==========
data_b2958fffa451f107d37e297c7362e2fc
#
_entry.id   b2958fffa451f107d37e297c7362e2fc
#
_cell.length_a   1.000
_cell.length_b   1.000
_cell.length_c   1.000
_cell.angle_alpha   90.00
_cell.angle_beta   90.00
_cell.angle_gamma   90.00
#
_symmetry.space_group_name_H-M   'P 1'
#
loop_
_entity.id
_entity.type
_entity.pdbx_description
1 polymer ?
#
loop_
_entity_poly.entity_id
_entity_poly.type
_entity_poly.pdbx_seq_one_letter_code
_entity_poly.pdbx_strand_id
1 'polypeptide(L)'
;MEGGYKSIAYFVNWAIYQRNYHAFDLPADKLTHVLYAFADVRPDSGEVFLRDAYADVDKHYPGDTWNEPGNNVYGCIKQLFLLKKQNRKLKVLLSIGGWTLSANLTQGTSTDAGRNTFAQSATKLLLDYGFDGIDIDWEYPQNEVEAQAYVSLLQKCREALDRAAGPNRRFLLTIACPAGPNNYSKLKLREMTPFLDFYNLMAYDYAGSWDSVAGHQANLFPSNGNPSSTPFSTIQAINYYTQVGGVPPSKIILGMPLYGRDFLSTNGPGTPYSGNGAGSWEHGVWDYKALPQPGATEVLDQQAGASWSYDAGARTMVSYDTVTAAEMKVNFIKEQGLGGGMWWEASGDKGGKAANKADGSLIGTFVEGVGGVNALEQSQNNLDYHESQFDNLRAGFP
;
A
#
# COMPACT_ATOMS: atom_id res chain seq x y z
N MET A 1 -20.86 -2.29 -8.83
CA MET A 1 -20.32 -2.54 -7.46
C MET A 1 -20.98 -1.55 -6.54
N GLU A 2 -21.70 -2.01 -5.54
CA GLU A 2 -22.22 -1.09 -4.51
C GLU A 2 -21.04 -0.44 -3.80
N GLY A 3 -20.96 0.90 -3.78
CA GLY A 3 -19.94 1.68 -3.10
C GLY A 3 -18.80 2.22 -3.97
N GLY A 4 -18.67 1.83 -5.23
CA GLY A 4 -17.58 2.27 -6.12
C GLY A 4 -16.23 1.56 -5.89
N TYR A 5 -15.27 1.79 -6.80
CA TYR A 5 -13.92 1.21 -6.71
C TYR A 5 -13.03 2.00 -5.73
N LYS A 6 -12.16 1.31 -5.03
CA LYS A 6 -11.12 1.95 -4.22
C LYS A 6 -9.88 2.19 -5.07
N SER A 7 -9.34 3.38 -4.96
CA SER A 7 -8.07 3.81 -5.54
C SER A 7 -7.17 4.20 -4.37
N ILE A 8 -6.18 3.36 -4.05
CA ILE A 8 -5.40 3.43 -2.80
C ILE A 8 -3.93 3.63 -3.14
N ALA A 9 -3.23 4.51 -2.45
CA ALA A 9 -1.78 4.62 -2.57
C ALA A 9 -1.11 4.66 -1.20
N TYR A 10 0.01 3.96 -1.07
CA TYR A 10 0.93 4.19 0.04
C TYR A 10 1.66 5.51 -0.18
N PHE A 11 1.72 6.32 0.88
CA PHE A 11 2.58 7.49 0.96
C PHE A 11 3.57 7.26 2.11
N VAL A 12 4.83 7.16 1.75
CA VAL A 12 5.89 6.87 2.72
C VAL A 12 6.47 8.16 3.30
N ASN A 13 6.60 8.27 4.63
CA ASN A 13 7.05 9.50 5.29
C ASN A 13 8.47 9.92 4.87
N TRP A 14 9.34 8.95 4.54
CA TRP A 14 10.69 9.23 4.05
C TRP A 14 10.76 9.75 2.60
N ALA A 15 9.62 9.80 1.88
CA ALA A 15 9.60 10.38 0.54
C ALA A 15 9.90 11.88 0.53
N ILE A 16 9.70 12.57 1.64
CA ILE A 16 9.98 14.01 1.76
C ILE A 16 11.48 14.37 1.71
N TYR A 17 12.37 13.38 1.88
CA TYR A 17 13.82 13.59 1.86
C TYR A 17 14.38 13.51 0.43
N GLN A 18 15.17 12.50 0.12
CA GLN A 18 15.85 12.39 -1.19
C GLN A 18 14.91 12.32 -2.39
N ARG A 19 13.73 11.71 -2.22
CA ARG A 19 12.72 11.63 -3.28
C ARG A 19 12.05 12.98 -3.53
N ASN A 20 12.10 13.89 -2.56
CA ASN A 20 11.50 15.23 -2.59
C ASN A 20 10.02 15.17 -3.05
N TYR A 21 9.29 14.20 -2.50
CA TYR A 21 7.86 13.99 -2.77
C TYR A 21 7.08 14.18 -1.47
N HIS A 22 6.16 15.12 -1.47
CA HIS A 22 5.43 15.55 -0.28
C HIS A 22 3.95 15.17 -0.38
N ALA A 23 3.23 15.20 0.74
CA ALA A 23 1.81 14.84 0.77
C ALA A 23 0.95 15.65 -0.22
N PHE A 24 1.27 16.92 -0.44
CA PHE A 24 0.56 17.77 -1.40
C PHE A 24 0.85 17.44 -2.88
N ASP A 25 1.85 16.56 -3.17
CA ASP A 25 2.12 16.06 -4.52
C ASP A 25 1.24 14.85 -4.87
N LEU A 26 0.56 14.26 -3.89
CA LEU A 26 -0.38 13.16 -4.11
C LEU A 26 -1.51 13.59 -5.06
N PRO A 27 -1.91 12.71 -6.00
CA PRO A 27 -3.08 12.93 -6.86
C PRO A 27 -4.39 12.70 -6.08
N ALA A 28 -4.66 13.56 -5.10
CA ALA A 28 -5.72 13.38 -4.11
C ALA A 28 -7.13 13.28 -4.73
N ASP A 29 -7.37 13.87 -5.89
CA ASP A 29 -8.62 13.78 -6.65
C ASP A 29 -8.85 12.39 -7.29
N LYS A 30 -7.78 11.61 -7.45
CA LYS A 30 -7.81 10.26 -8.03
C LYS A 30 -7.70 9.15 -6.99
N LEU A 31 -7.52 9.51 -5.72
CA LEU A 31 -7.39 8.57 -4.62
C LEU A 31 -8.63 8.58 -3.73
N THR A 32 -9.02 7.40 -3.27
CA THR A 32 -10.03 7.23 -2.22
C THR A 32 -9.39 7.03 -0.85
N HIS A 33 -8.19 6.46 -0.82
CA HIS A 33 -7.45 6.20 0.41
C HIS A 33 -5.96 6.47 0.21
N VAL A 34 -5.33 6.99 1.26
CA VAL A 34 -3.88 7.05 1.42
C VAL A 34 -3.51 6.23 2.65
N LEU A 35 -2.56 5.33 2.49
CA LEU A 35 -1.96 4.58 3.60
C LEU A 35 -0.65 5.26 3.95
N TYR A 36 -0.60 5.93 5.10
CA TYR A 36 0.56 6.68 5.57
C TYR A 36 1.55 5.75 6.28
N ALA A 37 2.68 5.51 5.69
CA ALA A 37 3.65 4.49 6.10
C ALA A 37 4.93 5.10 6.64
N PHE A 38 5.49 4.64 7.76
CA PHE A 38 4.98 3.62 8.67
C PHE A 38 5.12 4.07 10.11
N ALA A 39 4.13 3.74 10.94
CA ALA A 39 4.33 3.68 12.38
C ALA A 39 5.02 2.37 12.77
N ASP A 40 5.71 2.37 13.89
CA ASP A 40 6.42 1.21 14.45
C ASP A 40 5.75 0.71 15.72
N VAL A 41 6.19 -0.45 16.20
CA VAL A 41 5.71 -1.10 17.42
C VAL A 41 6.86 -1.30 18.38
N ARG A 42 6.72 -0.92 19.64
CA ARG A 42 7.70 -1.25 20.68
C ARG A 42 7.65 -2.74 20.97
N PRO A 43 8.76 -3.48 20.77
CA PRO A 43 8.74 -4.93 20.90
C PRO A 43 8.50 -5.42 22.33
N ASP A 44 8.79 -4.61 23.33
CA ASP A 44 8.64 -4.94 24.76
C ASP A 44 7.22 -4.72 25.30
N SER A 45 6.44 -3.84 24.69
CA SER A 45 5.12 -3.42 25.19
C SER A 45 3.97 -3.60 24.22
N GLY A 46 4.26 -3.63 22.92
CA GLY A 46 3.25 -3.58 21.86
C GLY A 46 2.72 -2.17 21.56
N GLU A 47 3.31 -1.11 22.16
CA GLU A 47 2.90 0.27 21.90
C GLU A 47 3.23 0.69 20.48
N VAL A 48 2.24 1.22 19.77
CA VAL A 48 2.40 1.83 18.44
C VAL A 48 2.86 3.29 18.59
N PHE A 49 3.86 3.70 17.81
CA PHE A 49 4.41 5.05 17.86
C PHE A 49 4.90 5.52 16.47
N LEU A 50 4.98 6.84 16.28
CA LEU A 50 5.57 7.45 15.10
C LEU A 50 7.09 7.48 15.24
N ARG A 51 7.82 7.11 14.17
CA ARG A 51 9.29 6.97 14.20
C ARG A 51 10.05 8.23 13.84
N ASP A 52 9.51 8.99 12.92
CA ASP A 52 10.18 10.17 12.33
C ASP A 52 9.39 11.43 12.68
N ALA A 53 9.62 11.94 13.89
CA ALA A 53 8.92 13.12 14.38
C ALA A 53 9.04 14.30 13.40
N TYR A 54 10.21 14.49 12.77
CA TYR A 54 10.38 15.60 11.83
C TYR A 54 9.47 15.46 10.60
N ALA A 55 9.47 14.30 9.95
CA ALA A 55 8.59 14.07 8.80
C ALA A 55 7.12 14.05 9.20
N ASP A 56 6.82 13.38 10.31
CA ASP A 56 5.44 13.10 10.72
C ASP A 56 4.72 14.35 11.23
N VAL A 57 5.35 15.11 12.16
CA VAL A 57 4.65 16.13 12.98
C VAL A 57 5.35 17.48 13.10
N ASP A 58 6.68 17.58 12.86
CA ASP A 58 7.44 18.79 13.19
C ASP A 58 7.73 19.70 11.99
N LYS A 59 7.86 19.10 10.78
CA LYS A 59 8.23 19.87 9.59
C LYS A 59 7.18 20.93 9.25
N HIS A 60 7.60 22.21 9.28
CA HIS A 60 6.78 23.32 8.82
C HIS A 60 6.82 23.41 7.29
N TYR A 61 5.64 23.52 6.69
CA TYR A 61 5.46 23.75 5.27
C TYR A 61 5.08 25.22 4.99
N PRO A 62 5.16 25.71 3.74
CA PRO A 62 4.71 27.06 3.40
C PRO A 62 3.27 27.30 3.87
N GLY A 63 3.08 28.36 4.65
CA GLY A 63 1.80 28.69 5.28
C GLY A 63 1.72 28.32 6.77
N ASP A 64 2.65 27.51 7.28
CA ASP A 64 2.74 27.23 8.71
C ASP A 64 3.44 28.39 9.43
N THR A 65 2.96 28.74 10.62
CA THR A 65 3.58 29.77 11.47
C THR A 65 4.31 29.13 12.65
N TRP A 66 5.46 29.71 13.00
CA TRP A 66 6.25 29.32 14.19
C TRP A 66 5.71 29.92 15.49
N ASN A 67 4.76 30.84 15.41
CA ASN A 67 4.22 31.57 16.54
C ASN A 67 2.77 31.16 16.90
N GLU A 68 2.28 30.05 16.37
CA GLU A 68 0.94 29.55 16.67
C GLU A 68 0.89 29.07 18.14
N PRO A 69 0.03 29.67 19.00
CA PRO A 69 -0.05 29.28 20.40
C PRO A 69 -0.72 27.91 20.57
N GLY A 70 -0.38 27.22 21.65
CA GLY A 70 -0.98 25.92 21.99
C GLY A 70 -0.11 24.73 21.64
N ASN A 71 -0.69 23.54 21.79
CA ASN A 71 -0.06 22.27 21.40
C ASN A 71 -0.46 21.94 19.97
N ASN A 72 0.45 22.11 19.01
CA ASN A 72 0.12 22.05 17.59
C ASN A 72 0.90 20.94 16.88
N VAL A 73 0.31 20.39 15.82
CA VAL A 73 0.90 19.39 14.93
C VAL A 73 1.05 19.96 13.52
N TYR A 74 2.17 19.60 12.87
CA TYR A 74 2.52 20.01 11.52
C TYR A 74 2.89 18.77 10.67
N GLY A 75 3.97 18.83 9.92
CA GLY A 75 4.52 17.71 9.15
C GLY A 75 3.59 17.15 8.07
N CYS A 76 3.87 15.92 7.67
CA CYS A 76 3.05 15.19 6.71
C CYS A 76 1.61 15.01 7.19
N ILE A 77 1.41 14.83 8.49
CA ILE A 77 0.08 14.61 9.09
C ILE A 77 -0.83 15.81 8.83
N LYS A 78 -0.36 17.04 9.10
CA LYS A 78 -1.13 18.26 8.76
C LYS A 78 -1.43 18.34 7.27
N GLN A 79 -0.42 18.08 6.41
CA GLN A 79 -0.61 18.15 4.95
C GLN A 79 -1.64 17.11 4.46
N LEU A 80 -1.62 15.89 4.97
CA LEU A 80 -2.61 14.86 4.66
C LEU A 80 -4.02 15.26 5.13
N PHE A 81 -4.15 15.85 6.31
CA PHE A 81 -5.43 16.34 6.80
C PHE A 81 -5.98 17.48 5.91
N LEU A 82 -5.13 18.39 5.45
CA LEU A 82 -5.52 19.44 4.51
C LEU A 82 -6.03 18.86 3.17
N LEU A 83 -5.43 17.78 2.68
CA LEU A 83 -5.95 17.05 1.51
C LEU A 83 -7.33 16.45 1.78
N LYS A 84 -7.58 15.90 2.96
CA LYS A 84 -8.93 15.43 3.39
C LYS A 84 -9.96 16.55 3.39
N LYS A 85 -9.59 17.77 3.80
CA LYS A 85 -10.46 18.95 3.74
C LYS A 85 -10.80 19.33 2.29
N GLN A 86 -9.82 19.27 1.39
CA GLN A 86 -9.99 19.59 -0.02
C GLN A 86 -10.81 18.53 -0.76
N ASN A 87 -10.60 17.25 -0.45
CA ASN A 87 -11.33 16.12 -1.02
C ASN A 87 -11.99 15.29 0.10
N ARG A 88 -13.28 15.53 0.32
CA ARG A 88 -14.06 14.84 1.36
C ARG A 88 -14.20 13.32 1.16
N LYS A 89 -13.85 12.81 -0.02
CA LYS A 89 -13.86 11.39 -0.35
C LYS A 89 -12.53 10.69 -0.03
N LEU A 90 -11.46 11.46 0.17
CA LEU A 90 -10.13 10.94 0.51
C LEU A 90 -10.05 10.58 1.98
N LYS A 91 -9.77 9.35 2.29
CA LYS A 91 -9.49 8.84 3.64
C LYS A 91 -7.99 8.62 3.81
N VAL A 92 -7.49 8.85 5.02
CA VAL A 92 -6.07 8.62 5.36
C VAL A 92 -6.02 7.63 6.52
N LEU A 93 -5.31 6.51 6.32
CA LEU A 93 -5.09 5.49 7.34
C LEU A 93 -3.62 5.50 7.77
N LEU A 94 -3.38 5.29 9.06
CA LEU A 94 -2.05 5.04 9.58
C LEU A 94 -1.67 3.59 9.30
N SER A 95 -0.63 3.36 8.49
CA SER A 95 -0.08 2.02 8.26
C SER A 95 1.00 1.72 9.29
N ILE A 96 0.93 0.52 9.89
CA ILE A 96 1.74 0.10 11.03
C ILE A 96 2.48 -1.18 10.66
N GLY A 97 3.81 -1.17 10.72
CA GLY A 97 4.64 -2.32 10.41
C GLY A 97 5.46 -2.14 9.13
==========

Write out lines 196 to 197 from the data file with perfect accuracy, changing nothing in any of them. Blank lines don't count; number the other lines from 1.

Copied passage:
N ASP A 56 6.82 13.38 10.31
CA ASP A 56 5.44 13.10 10.72